Absolutely. We have often debated the future of sub-post offices, pubs and primary schools where falling rolls lead to changes and school reconfiguration. There is a need for new people to enter communities, to regenerate them. I ask hon. Members who are home owners to remember when they first walked into the first house they owned, and the excitement of that. We may remember how exciting it was as a child to play house; but that was playing house for real. I remember how exciting it was, and I want other people to experience that excitement. That is what the debate is about, which brings me back again to that word “values”.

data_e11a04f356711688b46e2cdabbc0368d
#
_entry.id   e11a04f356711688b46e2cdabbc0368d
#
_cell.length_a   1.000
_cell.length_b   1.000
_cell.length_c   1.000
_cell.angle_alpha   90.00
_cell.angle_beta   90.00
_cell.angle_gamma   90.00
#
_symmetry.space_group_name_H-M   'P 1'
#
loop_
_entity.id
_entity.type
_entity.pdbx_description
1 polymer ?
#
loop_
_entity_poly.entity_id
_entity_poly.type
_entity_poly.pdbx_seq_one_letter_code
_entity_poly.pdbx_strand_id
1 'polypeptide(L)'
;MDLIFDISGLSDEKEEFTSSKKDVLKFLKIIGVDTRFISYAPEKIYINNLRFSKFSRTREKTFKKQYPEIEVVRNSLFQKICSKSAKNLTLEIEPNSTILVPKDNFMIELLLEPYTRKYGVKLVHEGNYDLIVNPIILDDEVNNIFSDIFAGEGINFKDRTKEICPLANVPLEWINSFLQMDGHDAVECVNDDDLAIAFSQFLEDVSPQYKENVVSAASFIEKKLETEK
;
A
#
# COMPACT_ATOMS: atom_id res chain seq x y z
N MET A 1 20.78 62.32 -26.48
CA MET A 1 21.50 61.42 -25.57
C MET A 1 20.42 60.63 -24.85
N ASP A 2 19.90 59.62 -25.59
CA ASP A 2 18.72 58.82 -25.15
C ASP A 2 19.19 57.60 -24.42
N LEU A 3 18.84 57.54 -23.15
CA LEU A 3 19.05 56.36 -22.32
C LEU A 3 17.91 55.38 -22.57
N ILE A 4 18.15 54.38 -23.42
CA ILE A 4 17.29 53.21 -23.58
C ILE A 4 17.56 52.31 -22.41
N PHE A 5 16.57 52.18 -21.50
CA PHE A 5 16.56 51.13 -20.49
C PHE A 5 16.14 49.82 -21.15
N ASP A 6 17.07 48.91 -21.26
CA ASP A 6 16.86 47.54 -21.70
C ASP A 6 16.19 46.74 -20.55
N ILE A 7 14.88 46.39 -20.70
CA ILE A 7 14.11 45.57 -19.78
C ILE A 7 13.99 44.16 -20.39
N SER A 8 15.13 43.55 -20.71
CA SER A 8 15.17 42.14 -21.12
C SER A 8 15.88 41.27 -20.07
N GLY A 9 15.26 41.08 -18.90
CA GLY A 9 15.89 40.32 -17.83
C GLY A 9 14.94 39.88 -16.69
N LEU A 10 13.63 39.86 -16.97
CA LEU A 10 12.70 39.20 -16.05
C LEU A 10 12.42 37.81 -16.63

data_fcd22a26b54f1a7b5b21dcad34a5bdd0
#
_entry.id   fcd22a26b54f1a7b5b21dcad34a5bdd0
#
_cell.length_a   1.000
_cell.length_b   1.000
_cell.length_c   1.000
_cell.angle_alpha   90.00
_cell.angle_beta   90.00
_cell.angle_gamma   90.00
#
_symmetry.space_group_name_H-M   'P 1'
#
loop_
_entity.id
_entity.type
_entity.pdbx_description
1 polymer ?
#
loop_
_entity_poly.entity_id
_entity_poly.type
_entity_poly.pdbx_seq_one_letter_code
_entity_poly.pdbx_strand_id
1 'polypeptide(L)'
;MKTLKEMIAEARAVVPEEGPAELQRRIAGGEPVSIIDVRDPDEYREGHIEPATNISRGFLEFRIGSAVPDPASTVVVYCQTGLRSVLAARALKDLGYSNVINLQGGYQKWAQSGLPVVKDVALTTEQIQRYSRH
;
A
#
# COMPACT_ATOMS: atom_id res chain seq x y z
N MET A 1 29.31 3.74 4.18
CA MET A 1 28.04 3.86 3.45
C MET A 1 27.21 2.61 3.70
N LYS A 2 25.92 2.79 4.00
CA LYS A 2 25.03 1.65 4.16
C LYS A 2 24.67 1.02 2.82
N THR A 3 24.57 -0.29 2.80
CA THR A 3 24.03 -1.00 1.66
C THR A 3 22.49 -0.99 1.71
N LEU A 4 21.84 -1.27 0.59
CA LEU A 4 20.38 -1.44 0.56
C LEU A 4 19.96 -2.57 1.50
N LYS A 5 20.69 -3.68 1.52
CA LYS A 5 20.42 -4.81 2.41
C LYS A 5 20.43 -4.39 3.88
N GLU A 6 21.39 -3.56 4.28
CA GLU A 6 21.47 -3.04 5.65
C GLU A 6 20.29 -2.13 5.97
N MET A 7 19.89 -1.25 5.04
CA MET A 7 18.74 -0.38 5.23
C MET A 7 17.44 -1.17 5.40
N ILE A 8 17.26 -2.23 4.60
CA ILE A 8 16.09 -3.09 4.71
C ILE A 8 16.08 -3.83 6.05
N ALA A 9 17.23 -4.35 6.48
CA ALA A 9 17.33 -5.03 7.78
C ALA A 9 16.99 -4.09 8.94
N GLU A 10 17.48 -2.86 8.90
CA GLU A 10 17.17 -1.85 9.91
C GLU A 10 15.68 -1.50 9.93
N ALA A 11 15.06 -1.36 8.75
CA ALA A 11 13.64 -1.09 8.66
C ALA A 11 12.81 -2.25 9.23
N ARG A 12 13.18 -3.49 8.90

I want to outline the scale of the current challenges to the UK housing market, and the difficulties that young families and first-time buyers experience in taking their first tentative step on to the property ladder. It is a daunting challenge. Since 2008 the number of first-time buyers has declined from a long-term average of about 500,000 a year to just 200,000. One of the key factors accounting for that is, of course, the astonishing rise in average house prices relative to earnings in the past 20 years —even taking into account the slight decline in prices in more recent years. I emphasise the word “slightly” because the situation in the part of the world I represent may be different from that in some other constituencies.